Michigan Votes To Legalize Recreational Marijuana
Voters in Michigan have approved legalizing recreational marijuana.
The measure will permit people 21-years of age and older to use pot and to grow as many as 12 plants for personal use.
The state will issue licenses for dispensaries and other marijuana-related businesses.
Taxes on those businesses are expected to generate an estimated $275-million a year.
Michigan approved medical marijuana ten years ago.
It's the tenth state to legalize recreational weed.
Meanwhile, a cannabis advocate in Windsor is applauding the outcome of the vote.
Owner of Higher Limits Jon Liedtke says it is what the people want.
"I think that's great for them," he says. "The campaign was brought about through a citizen referendum, so it was written by the people for the people and I think it is fairly sensible, it legalizes cannabis, possession and sale. It allows for 8 ounces of cannabis to be kept in a residence."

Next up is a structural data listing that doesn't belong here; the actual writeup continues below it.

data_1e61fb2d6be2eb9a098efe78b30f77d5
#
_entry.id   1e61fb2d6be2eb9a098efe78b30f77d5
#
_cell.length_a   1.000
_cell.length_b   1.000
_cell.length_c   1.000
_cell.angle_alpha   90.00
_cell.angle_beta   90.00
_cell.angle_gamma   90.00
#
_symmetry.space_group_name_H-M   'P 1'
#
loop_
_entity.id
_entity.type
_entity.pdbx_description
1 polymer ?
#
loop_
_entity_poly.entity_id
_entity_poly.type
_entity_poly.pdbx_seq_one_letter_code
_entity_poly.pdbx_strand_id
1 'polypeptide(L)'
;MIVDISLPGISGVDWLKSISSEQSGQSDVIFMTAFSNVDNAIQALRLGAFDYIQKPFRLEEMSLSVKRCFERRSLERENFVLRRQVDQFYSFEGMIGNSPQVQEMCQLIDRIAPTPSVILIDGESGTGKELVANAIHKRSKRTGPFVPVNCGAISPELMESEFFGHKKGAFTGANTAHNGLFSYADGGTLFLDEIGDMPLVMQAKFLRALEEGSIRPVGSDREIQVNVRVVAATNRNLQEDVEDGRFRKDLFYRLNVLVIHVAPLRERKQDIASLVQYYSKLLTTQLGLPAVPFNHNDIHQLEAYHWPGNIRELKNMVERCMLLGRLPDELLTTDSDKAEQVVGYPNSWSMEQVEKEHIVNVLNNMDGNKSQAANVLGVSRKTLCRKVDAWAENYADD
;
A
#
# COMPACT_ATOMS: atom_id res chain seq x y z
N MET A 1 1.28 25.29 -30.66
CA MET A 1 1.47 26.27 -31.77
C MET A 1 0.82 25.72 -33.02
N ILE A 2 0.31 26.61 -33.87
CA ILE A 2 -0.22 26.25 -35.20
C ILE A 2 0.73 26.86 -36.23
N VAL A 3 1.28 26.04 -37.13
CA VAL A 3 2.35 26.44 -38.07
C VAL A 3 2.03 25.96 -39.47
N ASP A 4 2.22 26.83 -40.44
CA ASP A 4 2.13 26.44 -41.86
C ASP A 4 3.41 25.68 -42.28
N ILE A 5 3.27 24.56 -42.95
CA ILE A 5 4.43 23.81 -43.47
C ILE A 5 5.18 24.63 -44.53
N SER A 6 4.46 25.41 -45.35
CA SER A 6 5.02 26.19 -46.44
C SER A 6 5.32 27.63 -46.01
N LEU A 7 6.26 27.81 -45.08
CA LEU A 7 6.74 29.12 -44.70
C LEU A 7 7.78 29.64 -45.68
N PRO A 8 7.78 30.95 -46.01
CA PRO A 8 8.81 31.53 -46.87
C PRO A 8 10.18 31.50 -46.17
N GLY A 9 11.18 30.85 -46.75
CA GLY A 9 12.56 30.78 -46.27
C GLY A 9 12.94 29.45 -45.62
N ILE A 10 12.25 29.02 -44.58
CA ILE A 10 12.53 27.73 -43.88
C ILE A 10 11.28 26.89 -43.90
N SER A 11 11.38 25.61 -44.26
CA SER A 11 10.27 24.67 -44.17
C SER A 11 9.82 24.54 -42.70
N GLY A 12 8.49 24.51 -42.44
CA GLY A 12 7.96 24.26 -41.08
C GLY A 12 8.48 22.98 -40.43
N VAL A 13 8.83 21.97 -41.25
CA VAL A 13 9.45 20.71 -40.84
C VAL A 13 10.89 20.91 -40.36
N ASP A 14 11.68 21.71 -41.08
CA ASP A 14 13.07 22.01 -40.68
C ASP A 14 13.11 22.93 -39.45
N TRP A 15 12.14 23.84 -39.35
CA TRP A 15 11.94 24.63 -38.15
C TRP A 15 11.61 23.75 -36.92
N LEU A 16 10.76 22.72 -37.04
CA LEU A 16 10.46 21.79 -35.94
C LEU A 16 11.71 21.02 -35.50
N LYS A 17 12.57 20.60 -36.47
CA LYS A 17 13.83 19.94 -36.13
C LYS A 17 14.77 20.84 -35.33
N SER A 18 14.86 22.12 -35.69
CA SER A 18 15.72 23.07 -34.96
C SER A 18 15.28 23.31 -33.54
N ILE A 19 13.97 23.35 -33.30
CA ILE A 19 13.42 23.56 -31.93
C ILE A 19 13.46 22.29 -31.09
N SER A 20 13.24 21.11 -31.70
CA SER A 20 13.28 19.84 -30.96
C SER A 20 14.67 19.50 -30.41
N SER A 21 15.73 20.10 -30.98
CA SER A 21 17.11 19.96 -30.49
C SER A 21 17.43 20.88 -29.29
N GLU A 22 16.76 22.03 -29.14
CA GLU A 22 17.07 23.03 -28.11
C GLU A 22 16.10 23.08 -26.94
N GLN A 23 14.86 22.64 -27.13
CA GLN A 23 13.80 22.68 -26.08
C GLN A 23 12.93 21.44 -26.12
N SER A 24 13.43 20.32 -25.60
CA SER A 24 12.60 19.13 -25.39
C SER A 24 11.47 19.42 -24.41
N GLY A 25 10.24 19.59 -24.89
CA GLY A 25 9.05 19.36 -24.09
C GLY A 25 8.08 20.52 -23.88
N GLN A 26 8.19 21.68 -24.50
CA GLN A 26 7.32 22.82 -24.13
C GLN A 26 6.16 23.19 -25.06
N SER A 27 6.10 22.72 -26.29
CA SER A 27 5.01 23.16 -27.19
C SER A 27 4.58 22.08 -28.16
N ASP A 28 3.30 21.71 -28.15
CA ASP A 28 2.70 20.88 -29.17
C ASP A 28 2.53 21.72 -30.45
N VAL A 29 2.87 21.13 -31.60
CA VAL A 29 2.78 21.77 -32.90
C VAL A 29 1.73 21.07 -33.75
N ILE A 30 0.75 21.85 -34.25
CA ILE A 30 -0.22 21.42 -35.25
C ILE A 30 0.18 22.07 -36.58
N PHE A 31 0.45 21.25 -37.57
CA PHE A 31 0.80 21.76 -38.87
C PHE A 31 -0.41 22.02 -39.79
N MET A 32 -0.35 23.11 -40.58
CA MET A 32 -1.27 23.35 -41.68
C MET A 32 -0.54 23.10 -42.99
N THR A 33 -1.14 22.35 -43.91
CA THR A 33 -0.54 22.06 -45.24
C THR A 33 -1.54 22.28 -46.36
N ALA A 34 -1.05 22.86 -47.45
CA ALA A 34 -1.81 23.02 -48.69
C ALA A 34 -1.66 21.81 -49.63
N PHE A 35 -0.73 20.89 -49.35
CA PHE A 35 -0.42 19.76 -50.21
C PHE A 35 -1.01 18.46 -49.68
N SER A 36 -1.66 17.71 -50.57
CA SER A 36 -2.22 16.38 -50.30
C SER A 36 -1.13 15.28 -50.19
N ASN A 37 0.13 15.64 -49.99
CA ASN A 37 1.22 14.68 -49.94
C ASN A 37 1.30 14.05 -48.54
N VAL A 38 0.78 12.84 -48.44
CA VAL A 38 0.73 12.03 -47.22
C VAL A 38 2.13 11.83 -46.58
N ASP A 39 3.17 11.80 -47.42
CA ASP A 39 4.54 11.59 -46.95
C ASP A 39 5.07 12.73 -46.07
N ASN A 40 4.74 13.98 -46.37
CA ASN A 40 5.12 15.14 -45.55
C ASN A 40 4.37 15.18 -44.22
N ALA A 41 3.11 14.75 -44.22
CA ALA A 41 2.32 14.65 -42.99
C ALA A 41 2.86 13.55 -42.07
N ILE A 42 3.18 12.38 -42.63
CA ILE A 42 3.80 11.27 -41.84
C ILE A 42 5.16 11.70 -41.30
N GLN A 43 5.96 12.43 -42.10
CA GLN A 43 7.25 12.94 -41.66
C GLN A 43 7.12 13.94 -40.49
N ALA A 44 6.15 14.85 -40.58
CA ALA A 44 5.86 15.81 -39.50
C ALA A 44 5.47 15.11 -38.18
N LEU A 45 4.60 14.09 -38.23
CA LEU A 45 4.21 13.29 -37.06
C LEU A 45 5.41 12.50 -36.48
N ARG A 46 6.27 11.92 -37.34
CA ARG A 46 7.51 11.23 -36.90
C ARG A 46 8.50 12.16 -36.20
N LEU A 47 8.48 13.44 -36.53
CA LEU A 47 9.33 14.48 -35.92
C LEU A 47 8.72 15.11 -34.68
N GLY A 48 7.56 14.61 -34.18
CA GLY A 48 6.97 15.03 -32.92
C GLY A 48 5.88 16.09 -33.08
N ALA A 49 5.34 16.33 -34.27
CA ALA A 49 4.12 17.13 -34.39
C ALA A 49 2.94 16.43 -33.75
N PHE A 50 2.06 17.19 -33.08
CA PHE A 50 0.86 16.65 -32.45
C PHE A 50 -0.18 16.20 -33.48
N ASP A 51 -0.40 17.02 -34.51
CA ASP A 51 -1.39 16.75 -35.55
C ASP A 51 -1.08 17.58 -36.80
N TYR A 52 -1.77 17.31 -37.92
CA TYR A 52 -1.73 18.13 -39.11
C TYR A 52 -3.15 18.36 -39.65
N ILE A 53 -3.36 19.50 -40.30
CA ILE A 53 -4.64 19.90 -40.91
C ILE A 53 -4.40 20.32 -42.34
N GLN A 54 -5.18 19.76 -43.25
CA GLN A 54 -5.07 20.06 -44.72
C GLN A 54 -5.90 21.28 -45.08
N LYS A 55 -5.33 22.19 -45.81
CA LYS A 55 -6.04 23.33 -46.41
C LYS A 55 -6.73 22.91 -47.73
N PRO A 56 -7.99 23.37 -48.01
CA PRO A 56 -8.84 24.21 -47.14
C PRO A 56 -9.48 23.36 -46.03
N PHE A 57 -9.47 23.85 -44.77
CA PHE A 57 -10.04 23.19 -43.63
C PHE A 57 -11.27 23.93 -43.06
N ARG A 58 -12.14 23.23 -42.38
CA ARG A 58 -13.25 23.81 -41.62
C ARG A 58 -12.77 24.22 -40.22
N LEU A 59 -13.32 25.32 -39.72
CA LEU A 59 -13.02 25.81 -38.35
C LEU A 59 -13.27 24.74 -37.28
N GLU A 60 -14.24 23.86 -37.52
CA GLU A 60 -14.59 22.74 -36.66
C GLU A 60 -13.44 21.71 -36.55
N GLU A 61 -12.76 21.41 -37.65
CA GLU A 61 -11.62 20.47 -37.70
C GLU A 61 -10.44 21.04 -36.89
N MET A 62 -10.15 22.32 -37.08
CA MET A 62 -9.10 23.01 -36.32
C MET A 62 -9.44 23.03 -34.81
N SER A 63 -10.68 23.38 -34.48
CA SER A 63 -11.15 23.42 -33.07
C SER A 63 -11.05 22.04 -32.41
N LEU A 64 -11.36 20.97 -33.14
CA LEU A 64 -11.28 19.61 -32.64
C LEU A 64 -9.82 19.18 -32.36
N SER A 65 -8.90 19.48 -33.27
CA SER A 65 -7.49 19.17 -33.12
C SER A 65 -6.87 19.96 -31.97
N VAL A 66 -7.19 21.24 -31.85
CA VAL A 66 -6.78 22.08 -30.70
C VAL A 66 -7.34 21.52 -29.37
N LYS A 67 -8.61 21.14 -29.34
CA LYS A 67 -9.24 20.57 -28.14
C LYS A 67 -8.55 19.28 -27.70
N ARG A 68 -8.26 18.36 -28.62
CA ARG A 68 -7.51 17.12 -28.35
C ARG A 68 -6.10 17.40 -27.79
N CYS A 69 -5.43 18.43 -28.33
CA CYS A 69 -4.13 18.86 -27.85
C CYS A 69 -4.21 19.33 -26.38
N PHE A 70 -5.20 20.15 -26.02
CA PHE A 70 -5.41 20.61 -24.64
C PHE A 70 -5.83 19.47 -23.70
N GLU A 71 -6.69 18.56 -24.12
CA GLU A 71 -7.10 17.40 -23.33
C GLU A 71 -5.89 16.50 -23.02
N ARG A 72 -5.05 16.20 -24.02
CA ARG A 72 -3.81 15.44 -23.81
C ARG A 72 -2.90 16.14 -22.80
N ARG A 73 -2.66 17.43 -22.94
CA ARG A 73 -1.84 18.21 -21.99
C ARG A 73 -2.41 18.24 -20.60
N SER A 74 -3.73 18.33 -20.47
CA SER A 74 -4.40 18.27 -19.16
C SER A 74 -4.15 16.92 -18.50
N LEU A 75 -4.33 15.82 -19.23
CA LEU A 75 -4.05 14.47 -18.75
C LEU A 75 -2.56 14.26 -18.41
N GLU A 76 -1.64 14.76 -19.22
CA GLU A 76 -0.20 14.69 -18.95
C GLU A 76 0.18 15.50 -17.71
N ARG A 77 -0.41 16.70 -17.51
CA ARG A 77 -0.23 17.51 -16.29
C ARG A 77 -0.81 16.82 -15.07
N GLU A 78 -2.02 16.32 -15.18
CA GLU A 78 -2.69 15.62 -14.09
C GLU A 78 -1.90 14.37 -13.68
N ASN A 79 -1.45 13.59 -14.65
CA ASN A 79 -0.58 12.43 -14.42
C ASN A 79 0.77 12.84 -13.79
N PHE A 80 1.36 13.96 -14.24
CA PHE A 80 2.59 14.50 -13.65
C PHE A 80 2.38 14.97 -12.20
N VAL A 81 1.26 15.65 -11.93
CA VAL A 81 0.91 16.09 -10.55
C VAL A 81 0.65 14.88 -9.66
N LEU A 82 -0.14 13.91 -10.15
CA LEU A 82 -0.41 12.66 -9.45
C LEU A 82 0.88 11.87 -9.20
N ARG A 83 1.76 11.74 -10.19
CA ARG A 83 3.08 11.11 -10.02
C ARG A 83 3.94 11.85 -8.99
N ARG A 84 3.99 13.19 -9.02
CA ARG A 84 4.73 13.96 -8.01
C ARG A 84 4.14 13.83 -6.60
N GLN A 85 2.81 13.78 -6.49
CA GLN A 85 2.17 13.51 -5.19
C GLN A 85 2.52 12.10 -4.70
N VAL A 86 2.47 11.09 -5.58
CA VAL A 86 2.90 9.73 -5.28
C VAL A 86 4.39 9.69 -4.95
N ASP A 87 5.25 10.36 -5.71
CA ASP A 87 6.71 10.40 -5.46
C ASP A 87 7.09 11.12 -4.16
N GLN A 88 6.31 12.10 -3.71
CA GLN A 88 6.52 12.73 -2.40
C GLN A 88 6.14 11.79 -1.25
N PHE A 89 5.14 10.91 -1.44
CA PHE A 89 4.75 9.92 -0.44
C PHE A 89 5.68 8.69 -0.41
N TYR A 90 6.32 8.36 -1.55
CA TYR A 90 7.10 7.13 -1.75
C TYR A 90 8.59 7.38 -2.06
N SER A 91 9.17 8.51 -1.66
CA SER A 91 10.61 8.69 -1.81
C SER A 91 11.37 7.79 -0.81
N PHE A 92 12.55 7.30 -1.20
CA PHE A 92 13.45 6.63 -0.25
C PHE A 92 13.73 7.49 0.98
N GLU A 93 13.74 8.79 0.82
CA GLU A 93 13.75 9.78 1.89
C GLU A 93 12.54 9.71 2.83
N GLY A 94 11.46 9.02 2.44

Once the vote is certified and it becomes legal, Liedtke says it could affect businesses on this side of the border.
"I think that the fact that Michigan has legalized for recreational usage might put a damper in certain people's sales, but I think the bigger picture here is to understand that it is not about trying to siphon off 100 people here or 1,000 people there."
He says ultimately people don't want to be criminalized because they are partaking in a plant.
Even though the recreational use of marijuana has been approved, it is still illegal to transport marijuana across the Windsor-Detroit border as the use of pot remains illegal at the federal level.